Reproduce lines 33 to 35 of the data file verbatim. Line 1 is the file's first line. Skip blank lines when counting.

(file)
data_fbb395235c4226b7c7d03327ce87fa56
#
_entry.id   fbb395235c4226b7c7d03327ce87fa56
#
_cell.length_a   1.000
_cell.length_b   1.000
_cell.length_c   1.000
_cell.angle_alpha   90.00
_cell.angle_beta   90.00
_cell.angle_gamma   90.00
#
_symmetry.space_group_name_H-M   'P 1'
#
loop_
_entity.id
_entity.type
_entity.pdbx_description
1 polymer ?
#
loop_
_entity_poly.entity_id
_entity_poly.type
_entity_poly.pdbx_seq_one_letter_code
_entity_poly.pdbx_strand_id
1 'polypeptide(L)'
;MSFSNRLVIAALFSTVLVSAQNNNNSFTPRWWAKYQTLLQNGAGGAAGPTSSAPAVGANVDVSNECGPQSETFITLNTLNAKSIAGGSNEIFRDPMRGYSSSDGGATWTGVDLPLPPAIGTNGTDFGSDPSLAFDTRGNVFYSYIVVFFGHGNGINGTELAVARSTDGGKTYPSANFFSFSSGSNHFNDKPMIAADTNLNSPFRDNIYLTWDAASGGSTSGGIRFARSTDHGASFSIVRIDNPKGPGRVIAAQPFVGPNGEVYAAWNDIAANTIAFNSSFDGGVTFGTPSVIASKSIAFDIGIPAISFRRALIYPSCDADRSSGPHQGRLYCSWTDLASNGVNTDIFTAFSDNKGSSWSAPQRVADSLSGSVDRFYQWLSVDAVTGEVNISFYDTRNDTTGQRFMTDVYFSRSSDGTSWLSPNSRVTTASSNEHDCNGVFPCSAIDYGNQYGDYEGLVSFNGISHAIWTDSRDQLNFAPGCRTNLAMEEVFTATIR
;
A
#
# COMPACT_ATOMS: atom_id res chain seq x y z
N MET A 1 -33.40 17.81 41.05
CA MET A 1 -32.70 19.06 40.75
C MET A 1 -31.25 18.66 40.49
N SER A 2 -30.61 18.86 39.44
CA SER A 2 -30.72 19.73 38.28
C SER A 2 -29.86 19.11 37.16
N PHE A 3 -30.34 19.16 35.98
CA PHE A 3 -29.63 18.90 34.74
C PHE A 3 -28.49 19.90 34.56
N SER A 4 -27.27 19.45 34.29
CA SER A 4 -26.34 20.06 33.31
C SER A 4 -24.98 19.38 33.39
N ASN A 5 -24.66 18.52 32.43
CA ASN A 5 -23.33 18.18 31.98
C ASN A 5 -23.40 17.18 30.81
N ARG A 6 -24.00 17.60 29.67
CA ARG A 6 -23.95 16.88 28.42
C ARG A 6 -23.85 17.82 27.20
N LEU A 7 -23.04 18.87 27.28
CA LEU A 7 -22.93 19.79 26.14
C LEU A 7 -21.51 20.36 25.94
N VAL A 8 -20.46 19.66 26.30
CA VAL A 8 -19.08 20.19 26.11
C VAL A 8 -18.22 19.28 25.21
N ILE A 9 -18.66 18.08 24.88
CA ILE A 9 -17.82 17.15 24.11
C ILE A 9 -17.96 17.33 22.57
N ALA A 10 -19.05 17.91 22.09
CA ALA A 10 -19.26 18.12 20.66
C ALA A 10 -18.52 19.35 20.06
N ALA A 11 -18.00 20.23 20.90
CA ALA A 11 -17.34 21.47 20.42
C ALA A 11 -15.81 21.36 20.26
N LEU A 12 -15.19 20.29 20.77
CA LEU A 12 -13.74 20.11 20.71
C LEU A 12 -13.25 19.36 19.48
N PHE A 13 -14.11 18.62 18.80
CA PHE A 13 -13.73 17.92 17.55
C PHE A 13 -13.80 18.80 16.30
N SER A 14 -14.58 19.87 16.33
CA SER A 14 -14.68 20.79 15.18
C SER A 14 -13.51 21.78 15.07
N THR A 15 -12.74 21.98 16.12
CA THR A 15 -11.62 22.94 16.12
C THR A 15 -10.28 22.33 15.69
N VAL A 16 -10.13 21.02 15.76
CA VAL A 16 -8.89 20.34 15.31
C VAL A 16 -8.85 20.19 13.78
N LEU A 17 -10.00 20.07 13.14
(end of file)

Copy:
C MET A 1 -31.25 18.66 40.49
N SER A 2 -30.61 18.86 39.44
CA SER A 2 -30.72 19.73 38.28